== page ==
BERLIN — Daimler’s Mercedes-Benz will take a 33 percent stake in battery cell manufacturer Automotive Cells Company (ACC), alongside the project’s original founders Stellantis and TotalEnergies.
The purpose of the partnership is to develop cells and battery modules and “help ensure that Europe remains at the heart of the auto industry — even in an electric era,” Daimler CEO Ola Kaellenius said in a statement on Friday.
ACC will supply Mercedes-Benz with battery technology from the middle of the decade, Daimler said.
As part of the deal, Daimler will invest a mid-three-digit million euro sum in the project next year. The automaker said its overall investment was expected to stay below 1 billion euros ($1.2 billion).
ACC, which has also received 1.3 billion euros in French and German funding, is budgeted to require seven billion euros in equity, debt and subsidies to reach its desired capacity of 120 Gigawatt hours (GWh) by the end of the decade.
Mercedes will become an equal shareholder of ACC, along with Stellantis and TotalEnergies.
Daimler will hold two of six supervisory board seats for the battery maker. The companies will work together on battery technology development, including high silicon anode and solid-state batteries.
Daimler’s move comes amid a flurry of activity and deals across the industry to ensure sufficient supply of batteries as demand takes off. In Europe, EVs accounted for 17 percent of sales during the first half.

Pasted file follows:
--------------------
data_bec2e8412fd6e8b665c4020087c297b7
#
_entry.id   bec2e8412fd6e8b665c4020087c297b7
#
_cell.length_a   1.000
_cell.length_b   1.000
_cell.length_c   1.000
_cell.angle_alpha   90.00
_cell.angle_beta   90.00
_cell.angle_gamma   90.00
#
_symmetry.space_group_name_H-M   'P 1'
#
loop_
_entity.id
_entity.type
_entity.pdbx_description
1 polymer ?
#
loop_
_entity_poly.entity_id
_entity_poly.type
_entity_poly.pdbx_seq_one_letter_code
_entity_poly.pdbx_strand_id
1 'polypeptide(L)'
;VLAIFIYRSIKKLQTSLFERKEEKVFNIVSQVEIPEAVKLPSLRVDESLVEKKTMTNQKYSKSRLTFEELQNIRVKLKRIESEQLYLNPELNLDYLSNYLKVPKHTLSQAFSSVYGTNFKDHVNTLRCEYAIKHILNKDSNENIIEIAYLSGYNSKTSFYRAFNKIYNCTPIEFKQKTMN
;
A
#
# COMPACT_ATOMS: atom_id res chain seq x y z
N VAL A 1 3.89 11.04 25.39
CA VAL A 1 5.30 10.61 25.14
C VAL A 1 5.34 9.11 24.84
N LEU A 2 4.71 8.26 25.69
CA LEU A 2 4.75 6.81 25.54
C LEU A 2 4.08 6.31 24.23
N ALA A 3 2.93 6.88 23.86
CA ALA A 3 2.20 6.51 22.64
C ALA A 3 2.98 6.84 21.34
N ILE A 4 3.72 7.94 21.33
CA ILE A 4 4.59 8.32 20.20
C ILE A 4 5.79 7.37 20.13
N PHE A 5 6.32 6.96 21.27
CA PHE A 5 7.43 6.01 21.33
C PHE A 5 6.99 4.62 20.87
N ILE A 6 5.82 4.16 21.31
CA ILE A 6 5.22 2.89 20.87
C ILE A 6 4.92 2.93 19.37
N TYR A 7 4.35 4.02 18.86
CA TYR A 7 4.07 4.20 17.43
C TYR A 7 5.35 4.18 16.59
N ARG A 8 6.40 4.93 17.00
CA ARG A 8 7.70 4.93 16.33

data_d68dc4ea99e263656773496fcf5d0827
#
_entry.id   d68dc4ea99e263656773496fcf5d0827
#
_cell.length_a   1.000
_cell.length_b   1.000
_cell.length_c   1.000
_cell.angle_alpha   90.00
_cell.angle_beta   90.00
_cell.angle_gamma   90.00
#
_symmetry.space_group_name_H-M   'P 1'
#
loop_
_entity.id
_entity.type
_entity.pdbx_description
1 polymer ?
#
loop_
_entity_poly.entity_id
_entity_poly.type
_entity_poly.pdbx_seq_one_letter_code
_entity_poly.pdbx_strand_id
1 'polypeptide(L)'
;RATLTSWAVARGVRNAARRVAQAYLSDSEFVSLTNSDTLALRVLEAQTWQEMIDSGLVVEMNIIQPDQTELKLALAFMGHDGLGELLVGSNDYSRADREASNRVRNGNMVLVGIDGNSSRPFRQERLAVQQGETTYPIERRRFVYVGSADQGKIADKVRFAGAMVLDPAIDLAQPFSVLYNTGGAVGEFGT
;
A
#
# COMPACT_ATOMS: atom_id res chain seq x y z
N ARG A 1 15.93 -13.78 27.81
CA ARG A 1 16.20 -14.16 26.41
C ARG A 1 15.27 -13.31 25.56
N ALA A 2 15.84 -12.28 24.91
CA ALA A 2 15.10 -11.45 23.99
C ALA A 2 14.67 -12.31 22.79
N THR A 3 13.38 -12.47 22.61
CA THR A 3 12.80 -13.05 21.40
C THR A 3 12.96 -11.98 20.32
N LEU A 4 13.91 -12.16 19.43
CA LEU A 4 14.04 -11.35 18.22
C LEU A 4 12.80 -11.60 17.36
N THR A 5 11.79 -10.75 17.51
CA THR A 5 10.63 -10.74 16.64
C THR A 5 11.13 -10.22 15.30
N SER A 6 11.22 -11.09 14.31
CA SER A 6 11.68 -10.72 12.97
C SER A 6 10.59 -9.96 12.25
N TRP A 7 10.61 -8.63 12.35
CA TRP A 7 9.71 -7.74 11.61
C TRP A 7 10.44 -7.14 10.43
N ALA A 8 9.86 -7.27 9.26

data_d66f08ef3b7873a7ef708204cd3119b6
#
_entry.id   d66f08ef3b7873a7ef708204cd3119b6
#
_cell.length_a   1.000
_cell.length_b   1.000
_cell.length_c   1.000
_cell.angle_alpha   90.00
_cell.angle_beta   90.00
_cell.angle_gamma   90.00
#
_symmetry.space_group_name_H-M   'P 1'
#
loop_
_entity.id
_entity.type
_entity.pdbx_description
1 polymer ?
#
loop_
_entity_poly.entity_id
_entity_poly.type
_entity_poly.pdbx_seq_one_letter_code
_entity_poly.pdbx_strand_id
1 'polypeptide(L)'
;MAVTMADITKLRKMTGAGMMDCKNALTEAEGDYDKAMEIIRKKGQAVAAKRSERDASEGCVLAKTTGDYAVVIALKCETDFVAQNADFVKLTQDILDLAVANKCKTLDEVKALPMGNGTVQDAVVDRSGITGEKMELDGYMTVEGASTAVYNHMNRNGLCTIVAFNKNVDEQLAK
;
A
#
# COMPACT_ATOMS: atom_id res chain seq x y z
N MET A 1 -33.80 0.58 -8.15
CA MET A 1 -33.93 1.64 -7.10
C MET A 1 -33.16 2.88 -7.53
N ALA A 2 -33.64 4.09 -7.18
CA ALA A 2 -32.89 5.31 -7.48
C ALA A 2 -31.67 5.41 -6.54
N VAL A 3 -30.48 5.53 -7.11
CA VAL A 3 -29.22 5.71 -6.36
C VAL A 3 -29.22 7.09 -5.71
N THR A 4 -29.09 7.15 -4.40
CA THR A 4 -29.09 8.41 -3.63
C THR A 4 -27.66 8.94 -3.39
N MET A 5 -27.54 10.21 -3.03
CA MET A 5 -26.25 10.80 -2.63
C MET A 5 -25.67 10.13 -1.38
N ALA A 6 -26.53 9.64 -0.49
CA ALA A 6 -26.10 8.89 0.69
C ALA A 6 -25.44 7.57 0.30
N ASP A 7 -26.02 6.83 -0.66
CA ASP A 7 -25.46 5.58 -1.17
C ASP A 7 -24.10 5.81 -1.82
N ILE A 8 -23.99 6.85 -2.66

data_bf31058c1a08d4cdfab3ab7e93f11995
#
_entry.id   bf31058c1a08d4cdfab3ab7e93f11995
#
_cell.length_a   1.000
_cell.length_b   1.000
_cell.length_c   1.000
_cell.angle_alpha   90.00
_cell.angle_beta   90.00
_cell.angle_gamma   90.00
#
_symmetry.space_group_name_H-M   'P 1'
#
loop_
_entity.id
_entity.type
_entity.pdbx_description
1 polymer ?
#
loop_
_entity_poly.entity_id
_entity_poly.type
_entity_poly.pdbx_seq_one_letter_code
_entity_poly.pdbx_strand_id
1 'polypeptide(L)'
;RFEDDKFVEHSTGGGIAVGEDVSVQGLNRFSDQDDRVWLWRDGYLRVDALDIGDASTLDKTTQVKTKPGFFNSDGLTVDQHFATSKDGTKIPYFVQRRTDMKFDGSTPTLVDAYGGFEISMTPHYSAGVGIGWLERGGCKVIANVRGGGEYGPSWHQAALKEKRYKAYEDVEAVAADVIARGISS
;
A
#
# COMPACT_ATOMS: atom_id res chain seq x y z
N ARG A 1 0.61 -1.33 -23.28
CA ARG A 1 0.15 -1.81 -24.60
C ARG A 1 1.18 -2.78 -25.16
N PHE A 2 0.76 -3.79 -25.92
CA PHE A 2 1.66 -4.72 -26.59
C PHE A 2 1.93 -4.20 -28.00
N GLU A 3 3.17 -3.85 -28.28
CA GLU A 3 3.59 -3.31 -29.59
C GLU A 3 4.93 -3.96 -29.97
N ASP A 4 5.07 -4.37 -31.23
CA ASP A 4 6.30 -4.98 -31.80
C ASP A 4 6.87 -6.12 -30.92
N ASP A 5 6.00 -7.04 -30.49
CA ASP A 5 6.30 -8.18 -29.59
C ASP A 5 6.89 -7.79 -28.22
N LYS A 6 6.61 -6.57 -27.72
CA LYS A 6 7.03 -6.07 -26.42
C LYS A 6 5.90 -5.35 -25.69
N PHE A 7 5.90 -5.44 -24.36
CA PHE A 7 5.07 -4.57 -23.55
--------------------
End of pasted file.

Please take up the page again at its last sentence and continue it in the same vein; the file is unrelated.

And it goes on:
Daimler announced its goal in July of becoming ‘all-electric’ by 2030. The company plans eight gigafactories, including one in the U.S. and four in Europe with existing partners and one new unnamed partner, with a capacity of at least 200 GWh.
Though European carmakers assemble battery packs for electric cars, the manufacturing of battery cells — the essential building blocks for batteries — is dominated by Asian companies.
“Together with ACC, we will develop and efficiently produce battery cells and modules in Europe — tailor-made to the specific Mercedes-Benz requirements,” Kallenius said. “This new partnership allows us to secure supply, to take advantage of economies of scale.”
ACC was launched in September 2020 as a joint venture between TotalEnergies and Stellantis, which owns the Peugeot, Citroen and Opel brands, as well as Fiat and Chrysler.
ACC already has ties to Germany: a 2 billion euro investment in a battery cell plant in Kaiserslautern, due to start production in 2025.
ACC’s first factory, in Douvrin, northern France, is scheduled to start production in 2023.
ACC is planning on expanding its network in Europe, Daimler said.
Daimler’s move follows the scaling down of its industrial partnership with the Renault-Nissan alliance. Renault and Nissan both sold their equity stakes in Daimler earlier this year to help finance their turnaround efforts.
Bloomberg contributed to this report